Make dash cams compulsory in Australia

Car campaigners are calling for dash cams to be made compulsory, as statistics in Australia show an average of 21 people are killed in road accidents every week. Car rental experts at have launched a campaign for the Government to ensure all motorists have a dash cam in place in their vehicles to record incidents while they are driving.

It comes as Australian government figures from the Department of Infrastructure, Transport, Regional Development and Communications showed there were 1,106 people killed in road traffic accidents in Australia for the year 2020, which equates to three deaths every day taking the statistic as an average throughout the year.

In geographical terms, 296 of those deaths were in New South Wales, with 278 in Queensland, 211 in Victoria, 154 in Western Australia, 93 in South Australia, 36 in Tasmania, 31 in Northern Territory and seven in the Australian Capital Territory.

Distractions and negligence of traffic rules are among the most common reasons for road accidents in the country. Of the 1,106 deaths, 543 were drivers, 138 were pedestrians and 42 were cyclists among the casualties.

A spokesman for said: “Up and down the country every day, there are hundreds of incidents taking place on our roads which result in minor or major injuries, or even death.

“We would like to see the Government make it mandatory for every motorist to have a dash cam fitted in their vehicle as an extra layer of protection for drivers, their passengers and all road users.

“There are on average 21 people killed on roads in Australia every week – that is 21 lives devastated along with the lives of their loved ones.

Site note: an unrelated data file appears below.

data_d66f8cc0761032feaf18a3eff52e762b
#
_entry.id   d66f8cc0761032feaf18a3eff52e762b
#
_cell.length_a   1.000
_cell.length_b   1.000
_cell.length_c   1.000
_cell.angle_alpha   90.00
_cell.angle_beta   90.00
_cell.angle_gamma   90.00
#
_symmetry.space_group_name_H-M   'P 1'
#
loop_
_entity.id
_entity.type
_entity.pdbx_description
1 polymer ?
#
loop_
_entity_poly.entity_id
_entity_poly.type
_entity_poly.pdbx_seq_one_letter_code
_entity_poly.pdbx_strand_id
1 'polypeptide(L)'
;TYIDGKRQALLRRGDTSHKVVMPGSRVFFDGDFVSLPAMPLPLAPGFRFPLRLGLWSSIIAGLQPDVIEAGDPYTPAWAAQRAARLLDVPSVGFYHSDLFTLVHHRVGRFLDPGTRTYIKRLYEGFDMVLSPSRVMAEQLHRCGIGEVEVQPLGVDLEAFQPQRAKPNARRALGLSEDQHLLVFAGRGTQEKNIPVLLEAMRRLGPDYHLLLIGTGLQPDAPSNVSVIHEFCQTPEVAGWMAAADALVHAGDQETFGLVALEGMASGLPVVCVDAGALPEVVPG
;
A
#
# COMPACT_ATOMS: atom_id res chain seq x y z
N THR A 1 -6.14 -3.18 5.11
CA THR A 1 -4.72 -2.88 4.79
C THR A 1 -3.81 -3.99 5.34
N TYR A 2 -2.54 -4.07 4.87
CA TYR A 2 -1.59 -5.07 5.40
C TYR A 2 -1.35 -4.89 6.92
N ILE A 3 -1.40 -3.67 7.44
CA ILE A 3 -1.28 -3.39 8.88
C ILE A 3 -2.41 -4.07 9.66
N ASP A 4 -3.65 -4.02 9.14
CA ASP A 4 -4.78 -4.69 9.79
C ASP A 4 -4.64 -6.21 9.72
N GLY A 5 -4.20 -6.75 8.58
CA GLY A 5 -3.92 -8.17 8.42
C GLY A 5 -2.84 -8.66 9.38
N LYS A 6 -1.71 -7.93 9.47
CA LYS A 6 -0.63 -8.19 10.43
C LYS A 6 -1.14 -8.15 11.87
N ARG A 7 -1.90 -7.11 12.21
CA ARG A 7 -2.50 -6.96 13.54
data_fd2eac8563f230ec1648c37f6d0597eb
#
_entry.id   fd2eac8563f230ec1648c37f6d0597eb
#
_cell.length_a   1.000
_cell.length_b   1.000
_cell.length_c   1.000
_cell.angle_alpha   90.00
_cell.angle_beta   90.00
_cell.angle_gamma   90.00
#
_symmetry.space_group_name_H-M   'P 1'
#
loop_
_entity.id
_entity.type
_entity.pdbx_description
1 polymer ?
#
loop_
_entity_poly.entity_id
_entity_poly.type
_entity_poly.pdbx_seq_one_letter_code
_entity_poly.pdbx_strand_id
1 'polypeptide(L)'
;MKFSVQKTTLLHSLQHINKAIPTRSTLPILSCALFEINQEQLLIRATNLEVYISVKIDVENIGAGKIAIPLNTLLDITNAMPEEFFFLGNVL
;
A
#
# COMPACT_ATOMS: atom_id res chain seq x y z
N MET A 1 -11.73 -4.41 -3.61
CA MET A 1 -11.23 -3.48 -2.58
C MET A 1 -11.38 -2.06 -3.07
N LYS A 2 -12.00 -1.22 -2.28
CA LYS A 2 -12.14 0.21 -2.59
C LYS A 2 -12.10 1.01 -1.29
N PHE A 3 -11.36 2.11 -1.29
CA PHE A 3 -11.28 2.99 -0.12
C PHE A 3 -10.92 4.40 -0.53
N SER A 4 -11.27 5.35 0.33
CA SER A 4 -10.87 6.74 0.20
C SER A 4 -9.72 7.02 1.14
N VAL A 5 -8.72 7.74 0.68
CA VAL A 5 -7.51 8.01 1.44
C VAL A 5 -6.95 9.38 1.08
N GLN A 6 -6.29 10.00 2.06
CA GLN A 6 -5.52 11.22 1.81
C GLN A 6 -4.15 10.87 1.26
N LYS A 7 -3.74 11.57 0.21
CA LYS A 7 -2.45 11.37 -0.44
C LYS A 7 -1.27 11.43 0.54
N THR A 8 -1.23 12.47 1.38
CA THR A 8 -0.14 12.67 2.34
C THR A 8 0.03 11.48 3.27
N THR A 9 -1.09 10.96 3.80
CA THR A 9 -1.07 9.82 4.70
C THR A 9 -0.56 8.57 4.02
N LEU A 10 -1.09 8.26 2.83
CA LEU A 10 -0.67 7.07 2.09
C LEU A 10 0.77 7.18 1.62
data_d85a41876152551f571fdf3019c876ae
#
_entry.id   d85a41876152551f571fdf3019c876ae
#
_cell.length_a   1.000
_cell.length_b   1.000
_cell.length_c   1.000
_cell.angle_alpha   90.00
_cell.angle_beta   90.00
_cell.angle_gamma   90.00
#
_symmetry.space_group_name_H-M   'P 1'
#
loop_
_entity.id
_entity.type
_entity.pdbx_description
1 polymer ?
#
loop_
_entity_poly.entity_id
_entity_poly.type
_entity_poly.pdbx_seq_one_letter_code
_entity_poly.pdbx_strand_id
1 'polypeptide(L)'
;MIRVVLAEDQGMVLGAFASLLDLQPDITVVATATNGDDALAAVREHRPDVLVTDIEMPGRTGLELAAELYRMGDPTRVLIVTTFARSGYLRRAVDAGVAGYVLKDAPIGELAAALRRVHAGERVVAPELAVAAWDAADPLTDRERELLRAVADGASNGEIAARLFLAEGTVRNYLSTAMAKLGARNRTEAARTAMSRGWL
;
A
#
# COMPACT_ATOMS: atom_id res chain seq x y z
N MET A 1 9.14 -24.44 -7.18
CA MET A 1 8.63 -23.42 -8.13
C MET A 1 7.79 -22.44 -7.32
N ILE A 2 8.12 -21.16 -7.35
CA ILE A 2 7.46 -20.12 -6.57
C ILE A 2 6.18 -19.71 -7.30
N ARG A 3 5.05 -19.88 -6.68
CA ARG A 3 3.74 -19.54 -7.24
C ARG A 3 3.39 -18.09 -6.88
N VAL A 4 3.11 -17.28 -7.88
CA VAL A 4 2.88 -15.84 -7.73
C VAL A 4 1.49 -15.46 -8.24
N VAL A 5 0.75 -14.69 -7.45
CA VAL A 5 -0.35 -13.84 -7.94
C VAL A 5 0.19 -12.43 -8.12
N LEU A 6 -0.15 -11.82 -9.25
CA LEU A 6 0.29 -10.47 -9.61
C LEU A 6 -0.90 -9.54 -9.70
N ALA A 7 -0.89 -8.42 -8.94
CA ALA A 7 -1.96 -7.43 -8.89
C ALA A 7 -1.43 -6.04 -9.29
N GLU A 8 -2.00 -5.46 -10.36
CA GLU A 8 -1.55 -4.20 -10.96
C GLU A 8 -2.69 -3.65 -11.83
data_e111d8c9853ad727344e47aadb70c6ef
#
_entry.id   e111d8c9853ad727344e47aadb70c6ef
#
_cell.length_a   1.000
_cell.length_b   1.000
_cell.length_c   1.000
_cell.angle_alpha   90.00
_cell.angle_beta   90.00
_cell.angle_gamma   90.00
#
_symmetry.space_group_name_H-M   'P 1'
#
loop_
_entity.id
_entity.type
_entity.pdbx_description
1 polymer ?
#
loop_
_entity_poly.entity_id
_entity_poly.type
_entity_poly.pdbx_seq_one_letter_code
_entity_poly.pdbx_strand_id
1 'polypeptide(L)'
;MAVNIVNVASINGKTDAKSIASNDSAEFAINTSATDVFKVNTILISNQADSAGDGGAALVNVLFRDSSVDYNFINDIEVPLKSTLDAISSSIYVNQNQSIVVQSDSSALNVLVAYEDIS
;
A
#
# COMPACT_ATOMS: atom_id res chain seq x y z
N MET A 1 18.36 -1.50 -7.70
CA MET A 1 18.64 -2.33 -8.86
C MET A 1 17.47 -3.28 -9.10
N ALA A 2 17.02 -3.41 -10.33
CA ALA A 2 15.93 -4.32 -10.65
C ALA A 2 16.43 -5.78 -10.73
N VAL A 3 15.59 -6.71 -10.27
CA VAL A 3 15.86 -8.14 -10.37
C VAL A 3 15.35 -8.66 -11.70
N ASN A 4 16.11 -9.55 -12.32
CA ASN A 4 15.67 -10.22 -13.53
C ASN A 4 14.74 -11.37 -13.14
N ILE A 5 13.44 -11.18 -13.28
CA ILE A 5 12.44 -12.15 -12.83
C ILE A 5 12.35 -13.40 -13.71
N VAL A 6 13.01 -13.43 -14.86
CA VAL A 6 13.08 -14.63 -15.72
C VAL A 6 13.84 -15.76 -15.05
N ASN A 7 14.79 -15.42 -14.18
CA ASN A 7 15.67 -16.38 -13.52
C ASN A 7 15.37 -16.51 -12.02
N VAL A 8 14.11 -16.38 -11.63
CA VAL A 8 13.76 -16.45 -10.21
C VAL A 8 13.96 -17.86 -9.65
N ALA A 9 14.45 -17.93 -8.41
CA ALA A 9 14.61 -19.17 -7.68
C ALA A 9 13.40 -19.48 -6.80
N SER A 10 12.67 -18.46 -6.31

“We feel the time for action is now.”

Dash cams are currently legal on Australian roads and you don’t need any special permission to use them.

In many countries, if you install your dash cam incorrectly and it obstructs your field of vision while driving you could be breaking the law. You could face a fine and the footage recorded on it could be rendered inadmissible in court.

Police are increasingly asking for dash cam footage for incidents that happen on roads in many countries.

There are examples in the media of dash cam footage being used in cases to tackle carjacking, road rage, road side road scams and motorists jumping red lights at traffic lights or contravening other road signs.

In some countries, motorists who car share within their company for example, must inform everyone they share it with if a dash cam has been installed, as it can often record sound and video record inside the vehicle itself.

It is a breach of privacy if someone in your vehicle is unaware they are being recorded in some countries.

Motorists must also be aware that their own dash cam footage could be used against them if they contravene road rules.

But with the campaign ultimately calling for mandatory dash cams to improve road safety for everyone, encouraging safer driving across the board should help achieve this goal and drive down road incidents.

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